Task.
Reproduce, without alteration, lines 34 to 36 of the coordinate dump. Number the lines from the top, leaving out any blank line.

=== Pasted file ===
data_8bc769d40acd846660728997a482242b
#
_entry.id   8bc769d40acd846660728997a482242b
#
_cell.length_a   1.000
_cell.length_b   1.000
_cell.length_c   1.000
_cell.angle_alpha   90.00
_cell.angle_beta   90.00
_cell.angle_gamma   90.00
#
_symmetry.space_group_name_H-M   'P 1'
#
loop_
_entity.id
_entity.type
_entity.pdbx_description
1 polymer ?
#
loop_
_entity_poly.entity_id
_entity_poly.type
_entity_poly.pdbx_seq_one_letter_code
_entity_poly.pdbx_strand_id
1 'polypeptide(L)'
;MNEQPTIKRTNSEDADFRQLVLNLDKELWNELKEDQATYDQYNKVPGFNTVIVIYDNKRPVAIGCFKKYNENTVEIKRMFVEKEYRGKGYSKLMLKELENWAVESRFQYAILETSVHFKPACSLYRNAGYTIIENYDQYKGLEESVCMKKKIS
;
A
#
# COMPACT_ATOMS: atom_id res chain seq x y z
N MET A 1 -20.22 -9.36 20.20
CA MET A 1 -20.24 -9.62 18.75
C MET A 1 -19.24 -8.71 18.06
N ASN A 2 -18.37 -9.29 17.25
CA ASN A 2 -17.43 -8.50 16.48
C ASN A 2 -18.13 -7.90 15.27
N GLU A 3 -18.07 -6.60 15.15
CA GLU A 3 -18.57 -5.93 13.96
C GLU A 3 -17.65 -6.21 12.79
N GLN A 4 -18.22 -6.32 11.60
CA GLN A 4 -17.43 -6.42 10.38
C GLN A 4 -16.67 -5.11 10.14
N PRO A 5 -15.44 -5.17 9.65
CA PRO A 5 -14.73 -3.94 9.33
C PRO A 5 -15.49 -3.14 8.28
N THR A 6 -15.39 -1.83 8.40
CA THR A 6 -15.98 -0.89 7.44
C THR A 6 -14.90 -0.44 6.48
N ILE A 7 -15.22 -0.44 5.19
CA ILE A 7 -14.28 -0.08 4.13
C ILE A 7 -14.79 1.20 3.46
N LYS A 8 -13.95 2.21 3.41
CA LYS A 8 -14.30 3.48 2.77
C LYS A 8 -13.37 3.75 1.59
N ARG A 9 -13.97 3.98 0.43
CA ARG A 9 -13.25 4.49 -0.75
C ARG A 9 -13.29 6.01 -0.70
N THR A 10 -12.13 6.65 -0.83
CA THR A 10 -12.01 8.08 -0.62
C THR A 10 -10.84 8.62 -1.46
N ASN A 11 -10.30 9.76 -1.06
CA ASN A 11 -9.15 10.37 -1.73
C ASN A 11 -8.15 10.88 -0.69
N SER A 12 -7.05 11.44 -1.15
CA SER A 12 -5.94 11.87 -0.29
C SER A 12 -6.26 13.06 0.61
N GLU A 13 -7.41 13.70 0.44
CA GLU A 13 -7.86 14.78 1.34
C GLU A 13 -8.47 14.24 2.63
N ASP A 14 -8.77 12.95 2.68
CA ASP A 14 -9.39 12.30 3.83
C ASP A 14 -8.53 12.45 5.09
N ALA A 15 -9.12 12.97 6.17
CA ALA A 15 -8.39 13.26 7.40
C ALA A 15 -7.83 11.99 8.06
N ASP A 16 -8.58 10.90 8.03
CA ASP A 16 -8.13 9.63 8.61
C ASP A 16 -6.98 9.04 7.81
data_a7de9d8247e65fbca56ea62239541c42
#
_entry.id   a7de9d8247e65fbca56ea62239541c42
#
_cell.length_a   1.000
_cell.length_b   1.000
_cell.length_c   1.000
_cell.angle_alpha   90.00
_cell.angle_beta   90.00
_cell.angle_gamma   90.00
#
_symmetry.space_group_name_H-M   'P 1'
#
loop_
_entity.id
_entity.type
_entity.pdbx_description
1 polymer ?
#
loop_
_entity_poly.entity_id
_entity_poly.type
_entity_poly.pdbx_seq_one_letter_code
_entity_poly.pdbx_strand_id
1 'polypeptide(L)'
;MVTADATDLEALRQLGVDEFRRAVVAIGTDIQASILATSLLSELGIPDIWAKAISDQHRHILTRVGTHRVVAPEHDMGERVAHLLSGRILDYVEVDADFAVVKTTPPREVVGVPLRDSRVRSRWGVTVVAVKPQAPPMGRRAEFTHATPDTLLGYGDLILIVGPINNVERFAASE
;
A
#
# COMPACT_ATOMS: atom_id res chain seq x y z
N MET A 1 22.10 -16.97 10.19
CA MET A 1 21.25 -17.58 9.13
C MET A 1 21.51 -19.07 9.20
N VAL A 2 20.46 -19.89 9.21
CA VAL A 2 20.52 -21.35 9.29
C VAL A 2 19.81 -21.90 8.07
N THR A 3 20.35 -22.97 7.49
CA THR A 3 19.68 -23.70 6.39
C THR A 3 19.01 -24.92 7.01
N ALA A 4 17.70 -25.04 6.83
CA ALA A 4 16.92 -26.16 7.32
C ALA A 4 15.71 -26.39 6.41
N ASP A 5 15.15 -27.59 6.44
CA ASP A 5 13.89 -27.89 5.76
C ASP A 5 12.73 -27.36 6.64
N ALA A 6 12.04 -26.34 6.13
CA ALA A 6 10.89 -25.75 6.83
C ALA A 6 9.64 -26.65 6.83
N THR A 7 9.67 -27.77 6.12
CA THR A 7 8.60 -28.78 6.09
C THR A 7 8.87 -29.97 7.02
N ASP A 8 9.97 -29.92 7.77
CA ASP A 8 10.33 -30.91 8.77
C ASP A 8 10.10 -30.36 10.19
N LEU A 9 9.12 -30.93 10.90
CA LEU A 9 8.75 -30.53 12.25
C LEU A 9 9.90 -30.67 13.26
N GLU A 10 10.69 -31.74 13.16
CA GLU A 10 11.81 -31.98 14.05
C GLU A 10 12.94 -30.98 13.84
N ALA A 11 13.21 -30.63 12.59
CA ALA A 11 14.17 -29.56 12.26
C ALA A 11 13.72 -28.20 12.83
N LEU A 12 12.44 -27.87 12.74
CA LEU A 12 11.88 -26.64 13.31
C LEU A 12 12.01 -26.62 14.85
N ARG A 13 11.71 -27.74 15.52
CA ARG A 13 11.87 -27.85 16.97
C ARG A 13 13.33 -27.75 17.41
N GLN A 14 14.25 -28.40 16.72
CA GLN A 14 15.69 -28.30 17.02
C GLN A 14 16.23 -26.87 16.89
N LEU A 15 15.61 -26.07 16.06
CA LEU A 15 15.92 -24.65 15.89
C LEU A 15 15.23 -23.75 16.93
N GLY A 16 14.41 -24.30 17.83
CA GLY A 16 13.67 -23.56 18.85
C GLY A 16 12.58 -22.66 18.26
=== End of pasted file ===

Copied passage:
N ASN A 2 -18.37 -9.29 17.25
CA ASN A 2 -17.43 -8.50 16.48
C ASN A 2 -18.13 -7.90 15.27